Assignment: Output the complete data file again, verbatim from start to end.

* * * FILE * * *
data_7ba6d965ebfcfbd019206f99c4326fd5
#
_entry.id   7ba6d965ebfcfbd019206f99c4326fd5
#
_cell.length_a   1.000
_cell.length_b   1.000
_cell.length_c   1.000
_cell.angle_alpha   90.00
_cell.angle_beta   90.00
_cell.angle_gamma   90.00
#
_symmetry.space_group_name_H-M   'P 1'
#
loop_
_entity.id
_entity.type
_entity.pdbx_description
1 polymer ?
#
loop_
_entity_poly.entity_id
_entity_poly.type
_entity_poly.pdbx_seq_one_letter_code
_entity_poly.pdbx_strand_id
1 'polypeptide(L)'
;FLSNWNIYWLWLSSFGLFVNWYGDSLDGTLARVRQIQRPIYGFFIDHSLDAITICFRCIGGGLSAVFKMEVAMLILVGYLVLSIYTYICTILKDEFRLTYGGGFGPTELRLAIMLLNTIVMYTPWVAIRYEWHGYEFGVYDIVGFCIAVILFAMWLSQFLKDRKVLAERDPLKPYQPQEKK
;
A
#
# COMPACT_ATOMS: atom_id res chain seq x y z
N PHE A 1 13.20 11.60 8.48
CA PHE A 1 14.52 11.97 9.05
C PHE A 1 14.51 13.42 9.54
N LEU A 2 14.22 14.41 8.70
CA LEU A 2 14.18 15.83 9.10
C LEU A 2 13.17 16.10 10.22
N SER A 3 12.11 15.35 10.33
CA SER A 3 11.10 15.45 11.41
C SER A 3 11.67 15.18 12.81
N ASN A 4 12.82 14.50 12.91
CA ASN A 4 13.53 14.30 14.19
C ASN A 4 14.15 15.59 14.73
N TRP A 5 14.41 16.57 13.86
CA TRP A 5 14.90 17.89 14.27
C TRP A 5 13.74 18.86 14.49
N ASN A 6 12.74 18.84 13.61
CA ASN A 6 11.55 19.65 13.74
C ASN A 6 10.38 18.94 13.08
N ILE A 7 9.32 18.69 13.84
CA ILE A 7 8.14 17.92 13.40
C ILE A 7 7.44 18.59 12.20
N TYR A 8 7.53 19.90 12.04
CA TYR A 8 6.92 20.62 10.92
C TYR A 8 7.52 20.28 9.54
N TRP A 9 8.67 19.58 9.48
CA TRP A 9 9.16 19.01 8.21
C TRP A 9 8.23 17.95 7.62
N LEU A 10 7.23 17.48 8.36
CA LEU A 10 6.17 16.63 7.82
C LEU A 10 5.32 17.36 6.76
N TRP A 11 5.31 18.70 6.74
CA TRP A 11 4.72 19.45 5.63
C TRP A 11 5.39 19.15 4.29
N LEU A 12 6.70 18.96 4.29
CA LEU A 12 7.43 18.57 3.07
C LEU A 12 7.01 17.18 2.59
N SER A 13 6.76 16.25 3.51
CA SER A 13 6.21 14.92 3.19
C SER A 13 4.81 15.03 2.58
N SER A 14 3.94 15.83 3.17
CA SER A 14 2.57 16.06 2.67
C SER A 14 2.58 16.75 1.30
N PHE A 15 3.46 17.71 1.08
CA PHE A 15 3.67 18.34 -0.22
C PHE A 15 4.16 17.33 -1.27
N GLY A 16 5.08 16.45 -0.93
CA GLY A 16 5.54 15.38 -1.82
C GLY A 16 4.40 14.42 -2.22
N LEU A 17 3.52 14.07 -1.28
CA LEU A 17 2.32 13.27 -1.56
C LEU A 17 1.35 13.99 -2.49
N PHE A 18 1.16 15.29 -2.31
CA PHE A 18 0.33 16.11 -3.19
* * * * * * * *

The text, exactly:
data_7ba6d965ebfcfbd019206f99c4326fd5
#
_entry.id   7ba6d965ebfcfbd019206f99c4326fd5
#
_cell.length_a   1.000
_cell.length_b   1.000
_cell.length_c   1.000
_cell.angle_alpha   90.00
_cell.angle_beta   90.00
_cell.angle_gamma   90.00
#
_symmetry.space_group_name_H-M   'P 1'
#
loop_
_entity.id
_entity.type
_entity.pdbx_description
1 polymer ?
#
loop_
_entity_poly.entity_id
_entity_poly.type
_entity_poly.pdbx_seq_one_letter_code
_entity_poly.pdbx_strand_id
1 'polypeptide(L)'
;FLSNWNIYWLWLSSFGLFVNWYGDSLDGTLARVRQIQRPIYGFFIDHSLDAITICFRCIGGGLSAVFKMEVAMLILVGYLVLSIYTYICTILKDEFRLTYGGGFGPTELRLAIMLLNTIVMYTPWVAIRYEWHGYEFGVYDIVGFCIAVILFAMWLSQFLKDRKVLAERDPLKPYQPQEKK
;
A
#
# COMPACT_ATOMS: atom_id res chain seq x y z
N PHE A 1 13.20 11.60 8.48
CA PHE A 1 14.52 11.97 9.05
C PHE A 1 14.51 13.42 9.54
N LEU A 2 14.22 14.41 8.70
CA LEU A 2 14.18 15.83 9.10
C LEU A 2 13.17 16.10 10.22
N SER A 3 12.11 15.35 10.33
CA SER A 3 11.10 15.45 11.41
C SER A 3 11.67 15.18 12.81
N ASN A 4 12.82 14.50 12.91
CA ASN A 4 13.53 14.30 14.19
C ASN A 4 14.15 15.59 14.73
N TRP A 5 14.41 16.57 13.86
CA TRP A 5 14.90 17.89 14.27
C TRP A 5 13.74 18.86 14.49
N ASN A 6 12.74 18.84 13.61
CA ASN A 6 11.55 19.65 13.74
C ASN A 6 10.38 18.94 13.08
N ILE A 7 9.32 18.69 13.84
CA ILE A 7 8.14 17.92 13.40
C ILE A 7 7.44 18.59 12.20
N TYR A 8 7.53 19.90 12.04
CA TYR A 8 6.92 20.62 10.92
C TYR A 8 7.52 20.28 9.54
N TRP A 9 8.67 19.58 9.48
CA TRP A 9 9.16 19.01 8.21
C TRP A 9 8.23 17.95 7.62
N LEU A 10 7.23 17.48 8.36
CA LEU A 10 6.17 16.63 7.82
C LEU A 10 5.32 17.36 6.76
N TRP A 11 5.31 18.70 6.74
CA TRP A 11 4.72 19.45 5.63
C TRP A 11 5.39 19.15 4.29
N LEU A 12 6.70 18.96 4.29
CA LEU A 12 7.43 18.57 3.07
C LEU A 12 7.01 17.18 2.59
N SER A 13 6.76 16.25 3.51
CA SER A 13 6.21 14.92 3.19
C SER A 13 4.81 15.03 2.58
N SER A 14 3.94 15.83 3.17
CA SER A 14 2.57 16.06 2.67
C SER A 14 2.58 16.75 1.30
N PHE A 15 3.46 17.71 1.08
CA PHE A 15 3.67 18.34 -0.22
C PHE A 15 4.16 17.33 -1.27
N GLY A 16 5.08 16.45 -0.93
CA GLY A 16 5.54 15.38 -1.82
C GLY A 16 4.40 14.42 -2.22
N LEU A 17 3.52 14.07 -1.28
CA LEU A 17 2.32 13.27 -1.56
C LEU A 17 1.35 13.99 -2.49
N PHE A 18 1.16 15.29 -2.31
CA PHE A 18 0.33 16.11 -3.19